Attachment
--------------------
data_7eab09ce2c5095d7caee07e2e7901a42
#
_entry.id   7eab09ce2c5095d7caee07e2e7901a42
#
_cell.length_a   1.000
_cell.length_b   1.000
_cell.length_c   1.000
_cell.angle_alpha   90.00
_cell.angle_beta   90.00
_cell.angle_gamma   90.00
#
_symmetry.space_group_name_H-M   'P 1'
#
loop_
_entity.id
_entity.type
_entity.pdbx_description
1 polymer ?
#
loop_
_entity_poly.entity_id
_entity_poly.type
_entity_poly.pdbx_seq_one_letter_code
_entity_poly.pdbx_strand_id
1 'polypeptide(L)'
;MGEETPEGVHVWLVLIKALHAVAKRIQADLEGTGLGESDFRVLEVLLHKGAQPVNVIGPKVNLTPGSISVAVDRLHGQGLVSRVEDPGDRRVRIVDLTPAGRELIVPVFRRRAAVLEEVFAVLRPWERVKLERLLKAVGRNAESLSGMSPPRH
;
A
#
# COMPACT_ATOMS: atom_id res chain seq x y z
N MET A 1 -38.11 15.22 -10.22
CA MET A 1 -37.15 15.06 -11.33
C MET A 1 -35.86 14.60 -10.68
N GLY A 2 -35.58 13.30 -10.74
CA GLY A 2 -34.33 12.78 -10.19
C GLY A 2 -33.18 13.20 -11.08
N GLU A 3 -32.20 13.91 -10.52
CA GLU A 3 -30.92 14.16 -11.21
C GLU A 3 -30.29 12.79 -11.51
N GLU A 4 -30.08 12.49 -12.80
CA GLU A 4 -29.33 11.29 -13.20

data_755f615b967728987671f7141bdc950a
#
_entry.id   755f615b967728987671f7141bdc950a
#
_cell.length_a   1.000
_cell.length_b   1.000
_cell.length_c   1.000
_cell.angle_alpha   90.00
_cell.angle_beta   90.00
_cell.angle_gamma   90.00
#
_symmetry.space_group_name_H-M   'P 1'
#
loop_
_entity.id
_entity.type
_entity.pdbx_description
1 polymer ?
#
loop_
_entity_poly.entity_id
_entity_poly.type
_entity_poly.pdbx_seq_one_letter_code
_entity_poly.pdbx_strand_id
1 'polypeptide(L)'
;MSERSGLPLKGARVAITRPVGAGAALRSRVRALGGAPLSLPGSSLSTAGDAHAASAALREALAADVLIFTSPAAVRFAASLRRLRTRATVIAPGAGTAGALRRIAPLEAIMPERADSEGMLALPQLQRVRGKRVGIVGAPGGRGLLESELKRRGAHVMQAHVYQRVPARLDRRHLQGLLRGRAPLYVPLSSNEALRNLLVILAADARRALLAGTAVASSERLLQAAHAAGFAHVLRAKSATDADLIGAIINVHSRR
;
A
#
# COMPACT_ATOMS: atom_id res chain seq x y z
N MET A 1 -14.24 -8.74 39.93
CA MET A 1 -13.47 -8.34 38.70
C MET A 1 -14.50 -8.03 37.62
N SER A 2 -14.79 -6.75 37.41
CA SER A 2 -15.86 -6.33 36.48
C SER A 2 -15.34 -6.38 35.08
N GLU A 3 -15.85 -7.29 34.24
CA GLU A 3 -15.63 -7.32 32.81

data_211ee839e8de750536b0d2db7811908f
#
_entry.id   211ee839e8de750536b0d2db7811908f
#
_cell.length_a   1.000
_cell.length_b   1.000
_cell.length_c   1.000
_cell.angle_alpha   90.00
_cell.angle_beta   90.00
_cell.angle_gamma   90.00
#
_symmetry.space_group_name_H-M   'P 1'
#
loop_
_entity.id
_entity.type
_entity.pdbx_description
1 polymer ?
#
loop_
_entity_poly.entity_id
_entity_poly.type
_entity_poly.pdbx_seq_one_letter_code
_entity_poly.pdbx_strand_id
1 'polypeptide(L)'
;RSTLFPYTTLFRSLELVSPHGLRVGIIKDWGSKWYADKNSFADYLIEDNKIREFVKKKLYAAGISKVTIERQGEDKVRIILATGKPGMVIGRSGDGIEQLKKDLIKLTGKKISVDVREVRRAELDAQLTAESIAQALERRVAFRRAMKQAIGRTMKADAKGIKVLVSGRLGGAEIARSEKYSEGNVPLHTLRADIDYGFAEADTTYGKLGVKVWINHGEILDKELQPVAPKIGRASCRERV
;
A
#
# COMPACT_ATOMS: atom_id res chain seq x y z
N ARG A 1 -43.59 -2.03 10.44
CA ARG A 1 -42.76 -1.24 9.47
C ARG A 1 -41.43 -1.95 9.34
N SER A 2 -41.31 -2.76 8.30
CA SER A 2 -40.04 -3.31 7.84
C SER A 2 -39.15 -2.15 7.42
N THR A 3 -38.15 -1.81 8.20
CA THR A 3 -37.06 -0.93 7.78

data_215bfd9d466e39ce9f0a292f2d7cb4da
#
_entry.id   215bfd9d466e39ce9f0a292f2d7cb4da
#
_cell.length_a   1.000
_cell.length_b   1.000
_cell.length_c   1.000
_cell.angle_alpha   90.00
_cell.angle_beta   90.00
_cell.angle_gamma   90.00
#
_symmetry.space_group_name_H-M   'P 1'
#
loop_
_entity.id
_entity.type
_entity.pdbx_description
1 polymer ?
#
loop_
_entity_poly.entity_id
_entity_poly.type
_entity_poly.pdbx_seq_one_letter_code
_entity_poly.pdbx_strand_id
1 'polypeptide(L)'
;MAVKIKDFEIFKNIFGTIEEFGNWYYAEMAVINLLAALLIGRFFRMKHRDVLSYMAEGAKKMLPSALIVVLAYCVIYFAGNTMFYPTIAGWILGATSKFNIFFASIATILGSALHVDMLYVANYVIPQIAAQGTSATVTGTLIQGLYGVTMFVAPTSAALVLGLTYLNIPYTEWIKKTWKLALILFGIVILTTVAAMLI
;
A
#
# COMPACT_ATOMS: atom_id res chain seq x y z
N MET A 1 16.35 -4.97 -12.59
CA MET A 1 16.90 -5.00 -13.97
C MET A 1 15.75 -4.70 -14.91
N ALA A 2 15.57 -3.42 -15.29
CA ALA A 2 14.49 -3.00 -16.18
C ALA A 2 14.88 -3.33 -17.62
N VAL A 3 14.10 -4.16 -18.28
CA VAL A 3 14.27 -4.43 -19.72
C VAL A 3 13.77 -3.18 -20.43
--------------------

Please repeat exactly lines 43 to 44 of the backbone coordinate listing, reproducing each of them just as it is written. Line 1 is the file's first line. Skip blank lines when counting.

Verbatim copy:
#
_entry.id   755f615b967728987671f7141bdc950a